Judgment

Muse

Lifer
Jul 11, 2001
33,164
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I was making a note to myself and wondered... did I spell that right (I have a table of words whose spelling confuses me sometimes, I didn't go there, I did an online search and came up with this interesting result... some words have multiple spellings, alas):

Judgment (without the E) is a frequent spelling on British websites too. ... If you do a search for both spellings, you will find that judgment's lead over judgement isn't as it seems for web writing. Still, it is more common than judgement in all British writings. In American English, judgement is downright rare.

TBH, neither look right to me! :D
 

nakedfrog

No Lifer
Apr 3, 2001
53,765
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I wonder if we added extra letters just to differentiate American English, I seem to recall reading that's why we don't have a U in colour and things like that.
 
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dank69

Lifer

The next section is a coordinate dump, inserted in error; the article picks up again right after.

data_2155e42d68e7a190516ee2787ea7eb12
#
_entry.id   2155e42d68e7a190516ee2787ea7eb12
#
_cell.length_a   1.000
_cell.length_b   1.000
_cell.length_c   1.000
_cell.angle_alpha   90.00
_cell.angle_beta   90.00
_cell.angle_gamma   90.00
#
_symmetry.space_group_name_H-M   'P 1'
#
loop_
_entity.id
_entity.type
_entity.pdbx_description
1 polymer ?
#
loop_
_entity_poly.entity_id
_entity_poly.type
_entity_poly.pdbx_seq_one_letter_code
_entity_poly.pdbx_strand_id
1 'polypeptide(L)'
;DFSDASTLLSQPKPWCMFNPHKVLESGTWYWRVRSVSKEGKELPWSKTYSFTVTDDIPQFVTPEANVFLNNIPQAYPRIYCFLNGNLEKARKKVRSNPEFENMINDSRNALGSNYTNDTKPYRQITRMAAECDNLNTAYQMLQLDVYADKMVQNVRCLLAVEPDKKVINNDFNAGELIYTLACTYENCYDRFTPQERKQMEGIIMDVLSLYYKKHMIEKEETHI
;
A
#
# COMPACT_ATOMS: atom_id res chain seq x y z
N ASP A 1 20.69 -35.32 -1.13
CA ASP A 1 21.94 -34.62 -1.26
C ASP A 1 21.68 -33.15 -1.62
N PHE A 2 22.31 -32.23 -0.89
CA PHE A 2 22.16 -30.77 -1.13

Oct 6, 2009
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OK, here's more:

Cancellation versus Cancelation. I believe the former is more common in the USA, the later in England and probably elsewhere as well.
Never forget that whatever they do in England does not matter. If it is different than it is in America it is wrong. They don't even speak our language correctly.
 
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Muse

Lifer
Jul 11, 2001
33,164
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Never forget that whatever they do in England does not matter. If it is different than it is in America it is wrong. They don't even speak our language correctly.
Actually I enjoy listening to English accents from outside the USA, particularly the ones from UK countries, and their former colonies, e.g. Australia, New Zealand, Africa, India even, which can border on difficult. I think there are regions in the UK proper that would be hard for me to comprehend just listening. Reading their writs can be amusing, even disconcerting. Colours, flavours, that sort of thing.

Flavor and flavour are different spellings of the same word. Flavor is the preferred spelling in the United States, while flavour is the preferred spelling throughout the rest of the English-speaking world.
 

BoomerD

No Lifer
Feb 26, 2006
58,708
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Never forget that whatever they do in England does not matter. If it is different than it is in America it is wrong. They don't even speak our language correctly.